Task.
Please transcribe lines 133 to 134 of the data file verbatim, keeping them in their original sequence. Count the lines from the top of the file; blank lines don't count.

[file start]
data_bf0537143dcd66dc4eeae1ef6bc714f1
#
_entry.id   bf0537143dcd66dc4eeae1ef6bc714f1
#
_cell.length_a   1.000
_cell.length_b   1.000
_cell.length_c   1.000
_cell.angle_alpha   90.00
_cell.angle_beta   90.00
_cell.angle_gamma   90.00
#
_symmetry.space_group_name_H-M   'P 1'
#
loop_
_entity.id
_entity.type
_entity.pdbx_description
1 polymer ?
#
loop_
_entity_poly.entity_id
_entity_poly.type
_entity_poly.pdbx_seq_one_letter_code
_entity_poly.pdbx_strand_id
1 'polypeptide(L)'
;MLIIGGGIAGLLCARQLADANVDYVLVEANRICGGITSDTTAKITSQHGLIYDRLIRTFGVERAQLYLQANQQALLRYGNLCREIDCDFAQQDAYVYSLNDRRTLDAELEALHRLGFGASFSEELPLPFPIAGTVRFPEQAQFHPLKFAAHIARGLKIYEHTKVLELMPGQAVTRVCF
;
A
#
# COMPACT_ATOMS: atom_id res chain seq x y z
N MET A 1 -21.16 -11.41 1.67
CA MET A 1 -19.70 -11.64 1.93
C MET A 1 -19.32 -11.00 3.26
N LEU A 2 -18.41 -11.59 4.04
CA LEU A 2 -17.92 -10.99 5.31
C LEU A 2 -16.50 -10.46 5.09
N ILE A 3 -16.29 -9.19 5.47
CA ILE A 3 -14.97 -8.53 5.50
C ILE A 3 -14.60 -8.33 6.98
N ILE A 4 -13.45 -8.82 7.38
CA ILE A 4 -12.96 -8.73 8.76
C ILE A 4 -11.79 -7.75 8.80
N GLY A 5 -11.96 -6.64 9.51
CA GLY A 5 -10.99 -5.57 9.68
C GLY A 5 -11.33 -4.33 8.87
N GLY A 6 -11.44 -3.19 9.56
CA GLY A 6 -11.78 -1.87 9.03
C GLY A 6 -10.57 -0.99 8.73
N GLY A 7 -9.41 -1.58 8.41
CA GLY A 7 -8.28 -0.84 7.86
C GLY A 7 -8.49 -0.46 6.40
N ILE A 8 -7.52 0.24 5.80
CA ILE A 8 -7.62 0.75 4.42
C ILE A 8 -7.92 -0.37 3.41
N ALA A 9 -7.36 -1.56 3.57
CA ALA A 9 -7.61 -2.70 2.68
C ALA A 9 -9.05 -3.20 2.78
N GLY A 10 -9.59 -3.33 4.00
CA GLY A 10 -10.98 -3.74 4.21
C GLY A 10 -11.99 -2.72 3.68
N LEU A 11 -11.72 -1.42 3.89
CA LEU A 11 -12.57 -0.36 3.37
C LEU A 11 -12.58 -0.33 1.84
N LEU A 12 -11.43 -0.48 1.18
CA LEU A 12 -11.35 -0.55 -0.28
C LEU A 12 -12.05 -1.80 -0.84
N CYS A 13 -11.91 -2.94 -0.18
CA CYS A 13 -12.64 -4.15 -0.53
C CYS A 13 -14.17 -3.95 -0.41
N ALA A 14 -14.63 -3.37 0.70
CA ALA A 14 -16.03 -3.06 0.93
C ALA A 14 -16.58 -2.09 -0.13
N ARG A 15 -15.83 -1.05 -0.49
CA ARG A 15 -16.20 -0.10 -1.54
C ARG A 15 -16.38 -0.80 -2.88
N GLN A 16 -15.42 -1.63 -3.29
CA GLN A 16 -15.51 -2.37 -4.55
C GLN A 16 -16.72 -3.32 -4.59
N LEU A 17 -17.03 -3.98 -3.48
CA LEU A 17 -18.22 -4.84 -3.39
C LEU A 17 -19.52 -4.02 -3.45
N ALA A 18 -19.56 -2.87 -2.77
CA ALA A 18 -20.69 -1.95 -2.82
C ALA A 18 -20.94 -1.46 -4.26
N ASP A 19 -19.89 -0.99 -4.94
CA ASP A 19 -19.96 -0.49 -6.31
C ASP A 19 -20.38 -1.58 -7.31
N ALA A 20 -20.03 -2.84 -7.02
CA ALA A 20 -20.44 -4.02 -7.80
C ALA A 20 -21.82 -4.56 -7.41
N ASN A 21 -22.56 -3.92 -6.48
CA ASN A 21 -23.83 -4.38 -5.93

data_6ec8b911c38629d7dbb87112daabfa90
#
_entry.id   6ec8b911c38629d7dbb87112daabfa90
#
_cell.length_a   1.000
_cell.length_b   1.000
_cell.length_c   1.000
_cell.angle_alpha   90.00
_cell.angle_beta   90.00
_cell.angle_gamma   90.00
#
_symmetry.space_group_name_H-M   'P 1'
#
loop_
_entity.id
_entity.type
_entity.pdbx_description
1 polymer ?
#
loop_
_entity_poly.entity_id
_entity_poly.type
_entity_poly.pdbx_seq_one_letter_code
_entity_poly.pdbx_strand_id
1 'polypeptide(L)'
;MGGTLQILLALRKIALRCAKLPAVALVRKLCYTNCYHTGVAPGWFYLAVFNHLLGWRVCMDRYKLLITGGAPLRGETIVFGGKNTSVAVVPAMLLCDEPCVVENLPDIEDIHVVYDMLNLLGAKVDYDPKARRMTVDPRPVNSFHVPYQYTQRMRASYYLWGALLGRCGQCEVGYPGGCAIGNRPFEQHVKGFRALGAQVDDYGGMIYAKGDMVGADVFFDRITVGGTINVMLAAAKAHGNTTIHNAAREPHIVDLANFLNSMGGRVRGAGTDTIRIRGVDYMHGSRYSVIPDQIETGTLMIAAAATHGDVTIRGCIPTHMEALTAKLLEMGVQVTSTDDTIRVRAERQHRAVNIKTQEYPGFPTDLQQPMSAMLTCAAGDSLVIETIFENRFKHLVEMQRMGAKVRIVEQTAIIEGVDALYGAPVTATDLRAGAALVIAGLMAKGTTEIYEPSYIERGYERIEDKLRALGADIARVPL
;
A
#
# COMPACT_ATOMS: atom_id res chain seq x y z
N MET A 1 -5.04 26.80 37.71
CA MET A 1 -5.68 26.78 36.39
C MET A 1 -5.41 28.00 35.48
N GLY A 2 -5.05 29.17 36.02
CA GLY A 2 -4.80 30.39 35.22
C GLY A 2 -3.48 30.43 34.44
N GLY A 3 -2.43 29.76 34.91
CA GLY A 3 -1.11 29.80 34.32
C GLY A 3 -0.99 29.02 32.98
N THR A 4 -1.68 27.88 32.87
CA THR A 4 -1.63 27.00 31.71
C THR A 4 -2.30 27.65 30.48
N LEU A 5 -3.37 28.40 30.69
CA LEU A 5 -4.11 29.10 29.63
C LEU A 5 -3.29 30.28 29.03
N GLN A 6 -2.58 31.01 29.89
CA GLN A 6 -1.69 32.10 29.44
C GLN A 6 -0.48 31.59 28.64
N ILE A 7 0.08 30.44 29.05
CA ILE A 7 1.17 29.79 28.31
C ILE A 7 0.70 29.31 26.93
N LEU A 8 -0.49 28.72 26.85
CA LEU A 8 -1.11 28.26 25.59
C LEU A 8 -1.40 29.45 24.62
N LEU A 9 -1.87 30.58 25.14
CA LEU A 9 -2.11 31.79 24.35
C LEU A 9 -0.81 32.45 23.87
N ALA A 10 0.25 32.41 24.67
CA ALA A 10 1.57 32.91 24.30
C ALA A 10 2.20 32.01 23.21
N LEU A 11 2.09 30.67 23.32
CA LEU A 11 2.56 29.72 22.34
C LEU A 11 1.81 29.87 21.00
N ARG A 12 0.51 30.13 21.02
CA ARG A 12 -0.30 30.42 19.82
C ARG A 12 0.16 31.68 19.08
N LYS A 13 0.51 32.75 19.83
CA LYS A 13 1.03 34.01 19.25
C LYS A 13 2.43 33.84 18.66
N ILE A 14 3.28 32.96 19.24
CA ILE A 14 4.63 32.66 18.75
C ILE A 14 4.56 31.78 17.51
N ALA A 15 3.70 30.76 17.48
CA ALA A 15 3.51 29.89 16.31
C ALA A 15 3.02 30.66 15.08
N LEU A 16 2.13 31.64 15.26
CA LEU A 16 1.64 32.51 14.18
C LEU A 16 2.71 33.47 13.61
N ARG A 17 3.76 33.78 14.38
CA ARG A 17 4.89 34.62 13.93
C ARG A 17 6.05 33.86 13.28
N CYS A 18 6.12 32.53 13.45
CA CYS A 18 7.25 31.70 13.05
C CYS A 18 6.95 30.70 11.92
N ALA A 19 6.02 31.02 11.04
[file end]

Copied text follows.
CA THR A 4 -1.63 27.00 31.71
C THR A 4 -2.30 27.65 30.48